Dawn Rolls-Royce

Rolls-Royce Dawn Officially Unveiled

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Today, England officially has a new luxurious family member: the Rolls-Royce Dawn. Unveiled in a press release by the marque, this new model is “like no other Rolls-Royce to date.” It gets its name from the incredibly rare Silver Dawn, which was only built 28 times from 1950 to 1954.

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Based on the smaller Ghost and Wraith models, this new 2+2 convertible is, as the press release describes, the “sexiest Rolls-Royce ever built.” Most convertibles with four seats see a compromise in the rear, with a reduction in legroom for passengers. But, Rolls-Royce has never had a compromising attitude and decided to give the Dawn enough space for four adults to “travel together in the pinnacle of style.” And, while the new English ultra-luxury model may only have two doors, each one adds to the strength and stiffness to the body, allowing for an uninterrupted A-pillar.

Being a Rolls-Royce, the cabin is teeming with luxury. From the leather interior, to paneling created by the fine craftspeople in the Woodshop at the home of Rolls-Royce in Goodwood, there is not a surface inside the Dawn that is not striking.

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On the outside, Rolls-Royce has given the Dawn an appearance that is surprisingly aggressive. In fact, it looks to be one of their sportiest models yet. One specific design line, accentuated by an orange pinstripe in the example pictured, runs in a relatively straight line until it reaches the rear wheels, where the Dawn’s wide rear tapers off. The press release notes that the rear track is 24 mm wider when compared to the Ghost.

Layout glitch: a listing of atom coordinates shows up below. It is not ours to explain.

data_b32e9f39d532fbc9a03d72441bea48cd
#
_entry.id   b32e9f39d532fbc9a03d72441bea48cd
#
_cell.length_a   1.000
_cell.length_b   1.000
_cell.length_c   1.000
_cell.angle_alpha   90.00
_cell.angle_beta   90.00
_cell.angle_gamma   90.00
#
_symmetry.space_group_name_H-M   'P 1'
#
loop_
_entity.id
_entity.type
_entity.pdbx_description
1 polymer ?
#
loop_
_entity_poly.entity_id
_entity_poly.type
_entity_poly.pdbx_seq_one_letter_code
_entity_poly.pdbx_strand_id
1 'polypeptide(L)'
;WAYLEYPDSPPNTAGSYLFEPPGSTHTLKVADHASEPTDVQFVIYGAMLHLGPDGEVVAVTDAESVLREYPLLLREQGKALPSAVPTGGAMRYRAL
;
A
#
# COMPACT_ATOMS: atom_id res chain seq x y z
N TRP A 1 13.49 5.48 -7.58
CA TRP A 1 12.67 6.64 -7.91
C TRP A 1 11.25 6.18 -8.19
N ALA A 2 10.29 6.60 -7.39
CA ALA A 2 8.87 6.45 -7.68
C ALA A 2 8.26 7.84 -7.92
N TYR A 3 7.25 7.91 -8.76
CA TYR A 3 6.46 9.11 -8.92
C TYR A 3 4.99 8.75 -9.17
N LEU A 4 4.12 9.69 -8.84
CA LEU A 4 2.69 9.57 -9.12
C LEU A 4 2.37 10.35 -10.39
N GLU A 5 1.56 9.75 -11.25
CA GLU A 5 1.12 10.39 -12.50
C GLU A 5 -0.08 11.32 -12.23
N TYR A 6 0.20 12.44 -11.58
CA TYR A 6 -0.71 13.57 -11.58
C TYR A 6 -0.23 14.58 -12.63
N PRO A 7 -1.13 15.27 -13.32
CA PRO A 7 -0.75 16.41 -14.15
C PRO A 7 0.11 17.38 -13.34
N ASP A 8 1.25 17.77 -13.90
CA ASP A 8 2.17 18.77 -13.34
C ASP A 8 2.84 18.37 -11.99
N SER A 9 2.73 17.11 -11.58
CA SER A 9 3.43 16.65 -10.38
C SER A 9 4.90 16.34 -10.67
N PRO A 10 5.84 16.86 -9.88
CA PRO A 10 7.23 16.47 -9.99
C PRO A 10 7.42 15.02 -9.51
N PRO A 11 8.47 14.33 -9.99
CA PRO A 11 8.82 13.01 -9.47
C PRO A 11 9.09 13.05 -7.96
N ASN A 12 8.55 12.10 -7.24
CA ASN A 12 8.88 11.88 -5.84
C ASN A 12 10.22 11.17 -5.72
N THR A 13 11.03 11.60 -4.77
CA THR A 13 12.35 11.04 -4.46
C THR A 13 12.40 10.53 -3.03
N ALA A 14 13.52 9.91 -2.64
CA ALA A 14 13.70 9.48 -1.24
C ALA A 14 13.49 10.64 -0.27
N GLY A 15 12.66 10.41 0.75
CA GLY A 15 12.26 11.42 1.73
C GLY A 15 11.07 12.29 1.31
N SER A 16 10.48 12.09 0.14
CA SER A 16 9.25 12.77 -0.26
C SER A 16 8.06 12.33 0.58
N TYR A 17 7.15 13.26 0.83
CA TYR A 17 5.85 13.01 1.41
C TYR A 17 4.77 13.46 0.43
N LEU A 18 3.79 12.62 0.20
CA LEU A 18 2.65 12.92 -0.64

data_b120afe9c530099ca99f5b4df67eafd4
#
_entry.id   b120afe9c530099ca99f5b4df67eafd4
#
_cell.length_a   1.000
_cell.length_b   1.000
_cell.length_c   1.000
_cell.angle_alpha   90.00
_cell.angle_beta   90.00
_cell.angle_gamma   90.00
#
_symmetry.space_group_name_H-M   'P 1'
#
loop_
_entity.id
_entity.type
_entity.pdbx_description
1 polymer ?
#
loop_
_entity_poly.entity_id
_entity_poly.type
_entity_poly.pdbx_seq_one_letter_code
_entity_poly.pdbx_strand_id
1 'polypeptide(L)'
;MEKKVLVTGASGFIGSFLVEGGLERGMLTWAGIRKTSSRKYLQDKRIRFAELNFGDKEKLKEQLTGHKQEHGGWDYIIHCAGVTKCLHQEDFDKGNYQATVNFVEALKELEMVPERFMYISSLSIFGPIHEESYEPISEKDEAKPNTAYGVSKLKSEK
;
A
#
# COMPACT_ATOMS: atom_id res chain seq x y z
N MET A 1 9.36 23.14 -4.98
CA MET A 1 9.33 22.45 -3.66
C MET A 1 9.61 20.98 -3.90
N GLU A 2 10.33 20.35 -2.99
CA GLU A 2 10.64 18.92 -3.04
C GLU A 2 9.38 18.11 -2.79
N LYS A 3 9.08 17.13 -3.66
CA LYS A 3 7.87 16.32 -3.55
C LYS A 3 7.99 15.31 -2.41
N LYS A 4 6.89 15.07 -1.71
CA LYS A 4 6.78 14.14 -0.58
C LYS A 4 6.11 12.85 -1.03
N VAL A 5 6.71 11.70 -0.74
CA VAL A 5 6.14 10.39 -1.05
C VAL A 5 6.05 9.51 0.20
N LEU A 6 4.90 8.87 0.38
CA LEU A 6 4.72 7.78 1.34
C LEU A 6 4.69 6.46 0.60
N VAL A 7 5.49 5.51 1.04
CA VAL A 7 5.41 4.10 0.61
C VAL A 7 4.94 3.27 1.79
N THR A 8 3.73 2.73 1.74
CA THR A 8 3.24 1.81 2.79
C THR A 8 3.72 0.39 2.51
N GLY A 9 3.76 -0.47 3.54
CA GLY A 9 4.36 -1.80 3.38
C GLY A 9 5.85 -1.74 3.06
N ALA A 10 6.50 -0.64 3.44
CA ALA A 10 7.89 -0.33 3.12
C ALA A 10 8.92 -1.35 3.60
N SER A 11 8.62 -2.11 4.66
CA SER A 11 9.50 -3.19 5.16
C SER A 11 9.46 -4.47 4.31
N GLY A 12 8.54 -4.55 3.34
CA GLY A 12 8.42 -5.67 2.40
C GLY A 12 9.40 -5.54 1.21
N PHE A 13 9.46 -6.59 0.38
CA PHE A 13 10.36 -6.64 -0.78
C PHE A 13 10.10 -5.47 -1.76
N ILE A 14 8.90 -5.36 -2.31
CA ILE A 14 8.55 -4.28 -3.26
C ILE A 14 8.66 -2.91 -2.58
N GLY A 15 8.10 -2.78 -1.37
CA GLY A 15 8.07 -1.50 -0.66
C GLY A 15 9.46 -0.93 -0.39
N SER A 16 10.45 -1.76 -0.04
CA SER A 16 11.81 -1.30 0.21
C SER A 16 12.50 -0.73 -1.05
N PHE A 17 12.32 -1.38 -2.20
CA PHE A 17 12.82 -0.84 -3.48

These design aspects definitely upgrade the car, but what makes it its own is the retractable roof. According to the press release, the “only choice for a Rolls-Royce was a fabric roof for reasons of aesthetics, romance and brand appropriateness.” I’d have to agree with this sentiment, as there is nothing quite like a luxurious ragtop.

Rolls-Royce’s engineers wanted to create a quiet convertible experience, whether the roof is raised or lowered. They state that two techniques were used to accomplish this feat. The first is the tailored “French Seam,” which refers to the ragtop’s perfectly smooth surface that ensures air can flow freely across it without creating wind noise.

The second is the opening and closing mechanism itself. The time it takes to raise or lower the roof is only 22 seconds, and each of these seconds is incredibly quiet. In fact, the engineering team invented a phrase for what they achieved – The Silent Ballet.

Under its hood is a twin-turbo 6.6-liter V12 engine, a well-known powerhouse. It provides the new convertible with 563 bhp and 575 lb-ft of torque.

The Rolls-Royce Dawn is set to be a fine automobile that will make its namesake proud.

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(Source: Rolls-Royce)

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